San Francisco Mayor Ed Lee and Police Chief Greg Suhr. Photo: SFPD.
San Francisco Mayor Edwin Lee introduced new Police Chief Greg Suhr as a veteran leader who supports ongoing reform of the agency. Mayor Lee announced his choice of Chief Suhr at a swearning-in ceremony at city hall on Wednesday.
Chief Suhr arrives at the top police post with 30 years of law enforcement experience. He replaces Chief George Gascon, who left the department earlier this year after about 18 months to take the job of district attorney.
"Chief Suhr has been a leader within the SFPD with 30 years of experience and is deeply committed to ongoing reforms and increased accountability in the police department," Mayor Lee said in a statement. "His selection moves the SFPD into the 21st Century. He will work to bring violent crime in our city to historic lows and implement innovative crime prevention strategies."
In the top law enforcement role, Chief Suhr is committed to the creation of the Sixth Street Police substation in Central Market to "revitalize and transform the area and address quality-of-life issues," Lee said in the statement.
The new chief will also implement CompStat and gather crime data "for greater accountability" in training and direction of police operations. Other goals include reducing the backlog of disciplinary cases, engaging communities and city agencies in problem-solving partnerships, and presenting a department budget that "reflects the values and priorities of the SFPD," according to Lee.
"Greg Suhr is a professional police leader and a strong supporter of the hardworking men and women of the San Francisco Police Department," according to Gascón. "He's committed to our reform agenda, including making San Francisco the safest large city in the U.S., the implementation of CompStat, and discipline reform. Greg is the ultimate champion of community policing."
Chief Suhr joined the San Francisco Police Department in 1981 and rose through the ranks becoming captain of Bayview and Mission stations and deputy chief of field operations, the largest bureau in the department with more than 1,400 officers. He started working as a patrol officer at Tenderloin Station and also worked in the Street Crimes Task Force.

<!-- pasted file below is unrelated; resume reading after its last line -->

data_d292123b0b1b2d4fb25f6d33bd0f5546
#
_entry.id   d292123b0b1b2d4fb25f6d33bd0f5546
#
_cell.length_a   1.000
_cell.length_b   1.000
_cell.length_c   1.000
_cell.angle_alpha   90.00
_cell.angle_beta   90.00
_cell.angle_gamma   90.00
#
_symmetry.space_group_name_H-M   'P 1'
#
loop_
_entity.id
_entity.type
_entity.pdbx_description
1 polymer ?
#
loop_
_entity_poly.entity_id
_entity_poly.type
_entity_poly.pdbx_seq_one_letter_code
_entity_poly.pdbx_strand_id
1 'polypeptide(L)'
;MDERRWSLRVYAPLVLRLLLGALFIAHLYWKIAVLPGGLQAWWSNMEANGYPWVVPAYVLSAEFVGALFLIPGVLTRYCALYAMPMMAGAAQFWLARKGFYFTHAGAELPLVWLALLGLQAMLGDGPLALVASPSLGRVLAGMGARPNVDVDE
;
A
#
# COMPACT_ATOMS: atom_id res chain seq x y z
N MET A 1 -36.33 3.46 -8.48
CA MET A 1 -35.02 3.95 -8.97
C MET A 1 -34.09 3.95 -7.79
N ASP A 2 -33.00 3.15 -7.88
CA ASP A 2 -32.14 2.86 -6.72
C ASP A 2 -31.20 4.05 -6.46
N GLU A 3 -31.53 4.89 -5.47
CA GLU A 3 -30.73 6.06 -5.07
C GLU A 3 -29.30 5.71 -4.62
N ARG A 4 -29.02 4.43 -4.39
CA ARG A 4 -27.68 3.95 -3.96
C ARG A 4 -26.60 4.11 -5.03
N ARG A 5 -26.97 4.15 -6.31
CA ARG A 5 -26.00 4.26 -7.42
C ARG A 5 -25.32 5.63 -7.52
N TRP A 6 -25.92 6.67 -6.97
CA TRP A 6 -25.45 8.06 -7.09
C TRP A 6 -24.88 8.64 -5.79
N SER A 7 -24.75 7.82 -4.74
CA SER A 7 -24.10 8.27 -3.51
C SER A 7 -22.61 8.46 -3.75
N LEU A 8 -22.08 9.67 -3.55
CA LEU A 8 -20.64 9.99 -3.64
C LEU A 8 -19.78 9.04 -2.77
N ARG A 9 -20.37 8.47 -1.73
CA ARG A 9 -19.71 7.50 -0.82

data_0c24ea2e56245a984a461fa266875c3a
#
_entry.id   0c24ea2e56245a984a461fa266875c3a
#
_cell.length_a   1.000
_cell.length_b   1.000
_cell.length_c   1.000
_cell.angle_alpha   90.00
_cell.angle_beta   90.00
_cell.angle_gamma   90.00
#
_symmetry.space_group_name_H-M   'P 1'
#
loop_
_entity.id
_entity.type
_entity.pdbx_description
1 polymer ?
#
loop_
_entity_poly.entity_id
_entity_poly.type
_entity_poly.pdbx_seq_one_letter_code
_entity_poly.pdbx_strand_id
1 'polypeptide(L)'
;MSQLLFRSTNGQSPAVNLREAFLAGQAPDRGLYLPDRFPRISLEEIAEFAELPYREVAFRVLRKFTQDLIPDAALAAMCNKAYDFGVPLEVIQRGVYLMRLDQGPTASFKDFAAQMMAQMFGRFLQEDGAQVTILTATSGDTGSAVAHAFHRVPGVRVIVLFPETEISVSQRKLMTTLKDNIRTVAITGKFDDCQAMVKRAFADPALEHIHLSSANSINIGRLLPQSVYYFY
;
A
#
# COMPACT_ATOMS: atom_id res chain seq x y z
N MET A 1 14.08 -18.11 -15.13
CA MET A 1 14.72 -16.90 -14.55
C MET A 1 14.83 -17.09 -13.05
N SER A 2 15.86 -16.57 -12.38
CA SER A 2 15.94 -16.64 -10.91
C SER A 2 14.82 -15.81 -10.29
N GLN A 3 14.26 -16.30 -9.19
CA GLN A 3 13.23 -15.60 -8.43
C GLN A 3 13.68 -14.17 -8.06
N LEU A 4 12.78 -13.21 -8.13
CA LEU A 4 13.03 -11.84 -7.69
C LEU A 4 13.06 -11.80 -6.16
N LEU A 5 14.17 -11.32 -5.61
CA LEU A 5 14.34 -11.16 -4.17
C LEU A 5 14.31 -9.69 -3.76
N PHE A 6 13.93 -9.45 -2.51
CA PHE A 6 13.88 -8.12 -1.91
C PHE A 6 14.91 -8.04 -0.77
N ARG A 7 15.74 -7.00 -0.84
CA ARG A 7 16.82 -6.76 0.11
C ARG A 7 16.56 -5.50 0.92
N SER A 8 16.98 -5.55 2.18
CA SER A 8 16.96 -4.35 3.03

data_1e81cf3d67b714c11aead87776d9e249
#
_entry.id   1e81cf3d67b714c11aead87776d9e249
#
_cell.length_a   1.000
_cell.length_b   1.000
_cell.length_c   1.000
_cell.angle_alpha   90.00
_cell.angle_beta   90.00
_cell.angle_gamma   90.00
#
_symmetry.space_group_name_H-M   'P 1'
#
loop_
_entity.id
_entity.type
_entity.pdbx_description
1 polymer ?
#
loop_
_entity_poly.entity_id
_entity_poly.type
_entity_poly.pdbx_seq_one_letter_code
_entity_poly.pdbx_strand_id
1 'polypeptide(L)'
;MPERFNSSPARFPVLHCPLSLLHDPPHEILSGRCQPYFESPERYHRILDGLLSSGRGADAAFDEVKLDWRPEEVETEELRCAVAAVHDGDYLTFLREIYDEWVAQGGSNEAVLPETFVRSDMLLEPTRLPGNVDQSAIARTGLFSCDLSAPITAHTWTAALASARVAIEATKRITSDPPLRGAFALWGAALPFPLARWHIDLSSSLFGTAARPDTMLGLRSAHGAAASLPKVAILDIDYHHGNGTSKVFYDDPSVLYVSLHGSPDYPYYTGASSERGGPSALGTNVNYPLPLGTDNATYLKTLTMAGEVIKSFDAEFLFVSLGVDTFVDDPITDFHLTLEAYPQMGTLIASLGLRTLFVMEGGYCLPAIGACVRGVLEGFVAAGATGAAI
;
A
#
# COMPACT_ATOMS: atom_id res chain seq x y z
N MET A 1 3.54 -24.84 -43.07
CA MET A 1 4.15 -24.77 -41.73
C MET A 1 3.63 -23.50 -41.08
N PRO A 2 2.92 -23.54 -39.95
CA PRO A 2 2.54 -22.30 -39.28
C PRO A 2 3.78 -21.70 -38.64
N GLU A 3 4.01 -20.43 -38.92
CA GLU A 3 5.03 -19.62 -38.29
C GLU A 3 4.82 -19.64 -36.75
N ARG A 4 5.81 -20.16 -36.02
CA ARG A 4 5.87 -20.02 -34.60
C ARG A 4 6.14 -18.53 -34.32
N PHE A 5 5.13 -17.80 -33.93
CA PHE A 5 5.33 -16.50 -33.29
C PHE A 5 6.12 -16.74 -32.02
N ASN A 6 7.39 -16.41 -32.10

Chief Suhr served as deputy chief/captain of the San Francisco Public Utilities Commission in a homeland security capacity to protect San Francisco's Regional Hetch Hetchy Water System and Wastewater System, commander of patrol, commander of the Special Operations Division, captain and watch commander/lieutenant of Mission Station, and a narcotics sergeant.
Chief Suhr has worked with the Delancey Street Foundation and Dr. Mimi Silbert to implement Safe Corridor, dedicated to reducing juvenile violence and gang violence in the Mission District since the late 1990s. He has instituted sports programs at both Mission (soccer) and Bayview (basketball) stations where police officers participate in games with gang and community members to prevent and reduce violence in the community. Chief Suhr serves on the board of directors of the Boys and Girls Club of San Francisco and the Bayview YMCA.
Since Gascon's departure in January, SFPD Assistant Chief Jeff Godown served as interim chief.